Music/Popular Culture

The Savoy Truffle: you know that what you eat you are…

George has a laugh at Eric Clapton’s expense.

“‘Savoy Truffle’ on The White Album was written for Eric [Clapton]. He’s got this real sweet tooth and he’d just had his mouth worked on. His dentist said he was through with candy. So as a tribute I wrote, ‘You’ll have to have them all pulled out after the Savoy Truffle’. The truffle was some kind of sweet, just like all the rest – cream tangerine, ginger sling – just candy, to tease Eric.” – George Harrison

Mackintosh’s Good News chocolates collection featuring, upper left, the Savoy Truffle (image courtesy The Beatles Bible)

The White Album sessions were, by all accounts, chaotic affairs with individual Beatles often working on their separate songs (the collection is rather more like solo albums in progress – at least for John, Paul, and George – with the other Beatles serving as side men rather than a unified effort by the band. John was spending his free moments with Yoko, Ringo got mad and quit the band, Paul was doing Paul-y things….

George was hanging out with Eric Clapton with whom he’d become close friends and with whom George had broken Beatle protocol by having Clapton play lead guitar on his White Album classic, “While My Guitar Gently Weeps.” The friendship was a strong one and survived even when George’s first wife Patti left him for Eric.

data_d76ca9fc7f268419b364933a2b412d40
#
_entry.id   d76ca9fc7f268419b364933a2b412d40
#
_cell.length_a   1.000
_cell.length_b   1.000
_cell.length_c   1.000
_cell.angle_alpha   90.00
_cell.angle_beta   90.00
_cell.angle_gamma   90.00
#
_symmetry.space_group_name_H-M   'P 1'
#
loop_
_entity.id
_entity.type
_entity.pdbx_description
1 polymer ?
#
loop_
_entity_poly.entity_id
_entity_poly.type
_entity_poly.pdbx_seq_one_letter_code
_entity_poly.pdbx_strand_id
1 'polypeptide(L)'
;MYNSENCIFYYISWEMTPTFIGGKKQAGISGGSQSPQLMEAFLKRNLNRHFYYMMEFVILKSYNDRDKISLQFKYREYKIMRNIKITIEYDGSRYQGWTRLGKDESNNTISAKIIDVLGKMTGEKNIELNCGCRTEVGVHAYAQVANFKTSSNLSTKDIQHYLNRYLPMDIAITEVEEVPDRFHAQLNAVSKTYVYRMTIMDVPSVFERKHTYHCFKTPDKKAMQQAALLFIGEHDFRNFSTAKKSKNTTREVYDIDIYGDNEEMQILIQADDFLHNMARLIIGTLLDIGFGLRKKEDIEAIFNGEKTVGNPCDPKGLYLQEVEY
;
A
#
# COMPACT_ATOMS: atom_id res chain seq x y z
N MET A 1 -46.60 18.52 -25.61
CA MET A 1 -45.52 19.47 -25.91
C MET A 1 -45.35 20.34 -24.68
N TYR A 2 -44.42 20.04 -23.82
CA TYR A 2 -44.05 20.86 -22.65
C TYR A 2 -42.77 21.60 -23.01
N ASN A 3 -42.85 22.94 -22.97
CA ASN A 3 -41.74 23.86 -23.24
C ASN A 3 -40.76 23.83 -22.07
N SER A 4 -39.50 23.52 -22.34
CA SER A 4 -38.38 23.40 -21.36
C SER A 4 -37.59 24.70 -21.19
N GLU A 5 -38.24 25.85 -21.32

And that’s how “Savoy Truffle” came to be written. Clapton’s sweet tooth and dental woes gave impetus to one of George’s wittiest and most light-hearted songs. 

             Savoy Truffle

Creme tangerine and montelimar
A ginger sling with a pineapple heart
A coffee dessert, yes, you know it’s good news
But you’ll have to have them all pulled out
After the Savoy truffleCool cherry cream, nice apple tart
I feel your taste all the time we’re apart
Coconut fudge really blows down those blues
But you’ll have to have them all pulled out
After the Savoy truffleYou might not feel it now
But when the pain cuts through
You’re going to know and how
The sweat is going to fill your head
When it becomes too much
You’ll shout aloud[Instrumental/Solo]

But you’ll have to have them all pulled out
After the Savoy truffle

You know that what you eat you are
But what is sweet now turns so sour
We all know obla-dibla-da
But can you show me where you are?

Creme tangerine and montelimar
A ginger sling with a pineapple heart
A coffee dessert, yes, you know it’s good news
But you’ll have to have them all pulled out
After the Savoy truffle

Yes you’ll have to have them all pulled out
After the Savoy truffle

The illustration above is of a box of chocolates like the one George used to write his lyrics, He added some flavors not listed to make the lyrics work and famously got help with the bridge from long time Beatles press officer (and friend) Derek Taylor:

George said, “We need a bit here, da da, da da da da, da da,” and I thought again of my good friend, Alan Pariser.  He had done a film called You Are What You Eat, which was a very pippy thing; “Don’t eat meat, man, or you’ll be filled with the adrenaline of frightened animals.”  So I said to George, “You know that what you eat you are.”  So that was that bit for ‘Savoy Truffle.’

George himself added the line “We all know Ob-la-di-bla-da” as a good-natured poke at Paul over the extensive length of time it took to record that song. And of course the “You’ll have to have them all pulled out/After the Savoy Truffle” line is George teasing Eric Clapton about his dental problems.

Here it is in a remastered version on Spotify. Have a laugh at Eric Clapton’s expense:

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